British Airways and Ancestry re-unite three sisters for the first time on board a flight from Austin to London

British Airways and Ancestry re-unite three sisters for the first time on board a flight from Austin to London

British Airways and Ancestry re-unite three sisters for the first time on board a flight from Austin to London

LONDON, 2016-Aug-10 — /Travel PR News/ — British Airways and Ancestry, the largest provider of family history and personal DNA testing, played a very special part in an emotional reunion, between three sisters who met in person for the first time on board a flight from Austin to London. A video documenting it has been released today. Watch it here.

Mandy Shore (71) from Ilchester, Somerset, was adopted during World War II. She had managed to find information on her birth mother, but details of her father remained a mystery, until she initiated research around her family tree through the AncestryDNA database. To her surprise she discovered her father had two other daughters Lynn Garner (now 65) and Ann Burrage (now 61) with a later partner, who both lived in Texas.

British Airways and Ancestry heard about the family’s story and agreed to try and re-unite the sisters face-to-face in London, but the meeting came earlier than expected as the airline invited Mandy out to Texas to surprise her half-sisters, on their flight to Heathrow.

Mandy, said: “The whole experience has been incredible. I knew meeting them would be emotional, but surprising them on the flight made it so special for us all. The cabin crew made an announcement over the PA, and the look on their faces is something I’ll never forget. We spent the first few hours of our journey to London just laughing and crying, as the enormity of what was happening started to sink in.”

Sara Dunham, British Airways’ head of marketing, retail and direct, said: “Flying is not just about getting from one place to another, it’s about the magic of bringing people together to create memories. Amazing things are happening all the time on flights across our network, we were so pleased to be a part of this very special reunion for Mandy, Lynn and Ann.”

The experts at Ancestry have pulled together some top tips for people planning special journeys to discover more about their family history:

  • Identify the exact town or parish your ancestors are from.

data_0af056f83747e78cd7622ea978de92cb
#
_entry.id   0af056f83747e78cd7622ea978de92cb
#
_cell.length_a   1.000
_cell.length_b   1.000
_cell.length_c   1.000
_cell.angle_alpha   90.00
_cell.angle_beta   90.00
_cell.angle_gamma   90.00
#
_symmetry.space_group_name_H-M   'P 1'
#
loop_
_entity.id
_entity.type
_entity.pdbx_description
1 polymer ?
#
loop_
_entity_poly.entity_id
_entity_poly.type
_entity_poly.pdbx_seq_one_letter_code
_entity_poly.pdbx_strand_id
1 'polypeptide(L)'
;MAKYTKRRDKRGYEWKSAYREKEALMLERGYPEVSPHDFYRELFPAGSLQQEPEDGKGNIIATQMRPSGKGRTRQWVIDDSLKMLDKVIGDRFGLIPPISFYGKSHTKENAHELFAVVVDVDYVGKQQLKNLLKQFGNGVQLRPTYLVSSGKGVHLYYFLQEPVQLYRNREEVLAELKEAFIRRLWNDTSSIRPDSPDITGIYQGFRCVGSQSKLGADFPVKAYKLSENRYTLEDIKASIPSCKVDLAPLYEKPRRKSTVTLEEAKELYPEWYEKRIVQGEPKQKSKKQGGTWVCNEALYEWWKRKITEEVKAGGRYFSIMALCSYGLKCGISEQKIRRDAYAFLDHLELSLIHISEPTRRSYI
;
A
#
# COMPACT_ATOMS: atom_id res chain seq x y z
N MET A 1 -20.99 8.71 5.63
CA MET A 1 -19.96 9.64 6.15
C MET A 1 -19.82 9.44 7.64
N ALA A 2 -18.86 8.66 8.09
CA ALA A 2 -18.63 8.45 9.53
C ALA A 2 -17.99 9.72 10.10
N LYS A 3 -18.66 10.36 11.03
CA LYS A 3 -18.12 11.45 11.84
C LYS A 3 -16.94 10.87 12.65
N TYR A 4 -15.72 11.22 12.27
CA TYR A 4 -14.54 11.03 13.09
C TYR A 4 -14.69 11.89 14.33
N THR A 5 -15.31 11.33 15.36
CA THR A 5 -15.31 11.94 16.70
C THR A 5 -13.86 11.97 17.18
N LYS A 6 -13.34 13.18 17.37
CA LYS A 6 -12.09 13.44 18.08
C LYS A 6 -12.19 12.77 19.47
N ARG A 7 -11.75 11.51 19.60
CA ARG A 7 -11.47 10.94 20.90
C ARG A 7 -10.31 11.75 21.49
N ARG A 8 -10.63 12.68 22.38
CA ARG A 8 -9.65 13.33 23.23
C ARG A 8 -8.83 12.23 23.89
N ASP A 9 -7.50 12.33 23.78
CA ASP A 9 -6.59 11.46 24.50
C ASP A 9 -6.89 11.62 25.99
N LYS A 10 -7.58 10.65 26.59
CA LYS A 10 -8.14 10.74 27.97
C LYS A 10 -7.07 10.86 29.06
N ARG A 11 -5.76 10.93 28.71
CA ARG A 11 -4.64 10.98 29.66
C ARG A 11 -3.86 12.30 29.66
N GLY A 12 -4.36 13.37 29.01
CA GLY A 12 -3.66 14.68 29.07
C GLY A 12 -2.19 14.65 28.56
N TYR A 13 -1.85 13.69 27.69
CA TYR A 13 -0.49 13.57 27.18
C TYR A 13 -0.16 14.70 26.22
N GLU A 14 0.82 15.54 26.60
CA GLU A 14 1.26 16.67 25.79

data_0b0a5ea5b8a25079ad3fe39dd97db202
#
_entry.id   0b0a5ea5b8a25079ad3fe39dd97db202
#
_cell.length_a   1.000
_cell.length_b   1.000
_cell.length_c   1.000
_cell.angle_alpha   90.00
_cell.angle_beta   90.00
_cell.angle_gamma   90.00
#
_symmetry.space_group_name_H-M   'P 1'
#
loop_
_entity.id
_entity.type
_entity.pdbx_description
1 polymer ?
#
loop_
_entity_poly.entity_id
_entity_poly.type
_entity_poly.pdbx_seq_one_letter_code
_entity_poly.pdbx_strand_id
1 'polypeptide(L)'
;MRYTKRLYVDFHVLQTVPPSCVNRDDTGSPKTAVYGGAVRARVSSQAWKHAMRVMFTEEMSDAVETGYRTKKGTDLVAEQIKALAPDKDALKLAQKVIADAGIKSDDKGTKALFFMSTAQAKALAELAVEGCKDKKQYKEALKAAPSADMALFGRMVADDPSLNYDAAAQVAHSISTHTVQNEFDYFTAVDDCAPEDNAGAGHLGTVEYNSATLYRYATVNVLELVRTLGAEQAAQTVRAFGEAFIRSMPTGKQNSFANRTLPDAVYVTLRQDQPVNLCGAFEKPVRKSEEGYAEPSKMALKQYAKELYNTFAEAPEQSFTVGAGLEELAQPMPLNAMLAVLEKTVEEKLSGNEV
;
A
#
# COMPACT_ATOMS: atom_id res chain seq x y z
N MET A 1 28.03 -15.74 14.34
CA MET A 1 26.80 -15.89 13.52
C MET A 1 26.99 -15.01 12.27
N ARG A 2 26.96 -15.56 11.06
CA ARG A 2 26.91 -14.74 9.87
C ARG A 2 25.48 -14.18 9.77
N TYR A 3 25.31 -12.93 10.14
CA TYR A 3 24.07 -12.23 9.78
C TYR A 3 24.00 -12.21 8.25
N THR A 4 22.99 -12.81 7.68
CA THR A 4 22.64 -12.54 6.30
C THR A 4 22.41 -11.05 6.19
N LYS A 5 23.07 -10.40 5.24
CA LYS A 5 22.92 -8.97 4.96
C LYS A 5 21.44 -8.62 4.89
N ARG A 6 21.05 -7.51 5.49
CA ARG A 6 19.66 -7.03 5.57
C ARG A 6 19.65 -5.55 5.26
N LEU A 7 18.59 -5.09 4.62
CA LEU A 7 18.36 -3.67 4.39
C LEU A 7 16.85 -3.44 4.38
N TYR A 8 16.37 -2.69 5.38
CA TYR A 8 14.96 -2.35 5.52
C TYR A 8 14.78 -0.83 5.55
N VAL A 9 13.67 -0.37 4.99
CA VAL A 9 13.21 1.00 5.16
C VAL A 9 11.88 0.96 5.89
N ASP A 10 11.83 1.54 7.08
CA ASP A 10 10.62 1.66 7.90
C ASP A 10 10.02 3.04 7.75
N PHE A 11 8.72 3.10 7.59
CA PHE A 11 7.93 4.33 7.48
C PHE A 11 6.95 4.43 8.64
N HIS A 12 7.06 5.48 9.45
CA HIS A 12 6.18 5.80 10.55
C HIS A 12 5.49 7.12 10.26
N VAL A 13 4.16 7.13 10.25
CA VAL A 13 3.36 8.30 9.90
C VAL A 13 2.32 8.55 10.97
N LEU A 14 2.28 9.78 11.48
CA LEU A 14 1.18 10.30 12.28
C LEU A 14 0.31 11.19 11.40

• If you are unsure of the location or to learn even more details, search more than 18 billion records on Ancestry to discover information about your ancestors’ lives, including homes they lived in, churches or schools they attended, occupations and more.
  • Determine if significant historical locations such as battlefields in the area may have affected their lives. Include those in your travel plans.
  • Locate the libraries, archives, and local courts that are in your ancestors’ hometown.  Search their websites to determine what offline records they may have in their possession that might help in your research or enhance your ancestors’ life stories.
  • Print up a list of the addresses, phone numbers and operating hours of the historical places and research repositories you want to visit.
  • Find a local genealogist or historian you could hire to visit these locations with you. Their in-depth knowledge of the area may add local flavor, history and insights.
  • Book your flights and hotel as well as a car rental so you can easily drive to nearby cities and visit major landmarks in your ancestors’ lives. British Airways flies has destinations around the world and many fly and driver offers that add extra value to your trip. Search offers at
  • Be sure you have the free Ancestry app on your mobile device so you can take your family tree wherever you go.
  • Enjoy your time in your ancestral homeland and when you get home, send your stories to to share the wonderful things you discovered.



For further information, please contact the British Airways press office on

Mandy Shore is available on selected dates for interview. Please contact Fran Catling:

About Ancestry

Ancestry, the leader in family history and consumer genomics, harnesses the information found in family trees, historical records, and DNA to help people gain a new level of understanding about their lives. Ancestry has more than 2.4 million paying subscribers across its core Ancestry websites and 2 million DNA samples in the AncestryDNA database. Since 1996, more than 18 billion records have been added, and users have created more than 80 million family trees on the Ancestry flagship site and its affiliated international websites. contains more than one billion records in collections including the most comprehensive online set of England, Wales and Scotland Censuses from 1841 to 1911, the fully searchable England and Wales Birth, Marriage and Death Indexes, the World War One British Army Service and Pension records, UK Parish Records and the British Phone Books.

Ancestry offers a suite of family history products including Archives, Fold3, and AncestryDNA sold by its subsidiary, Ancestry International DNA, Unlimited Company.

SOURCE: British Airways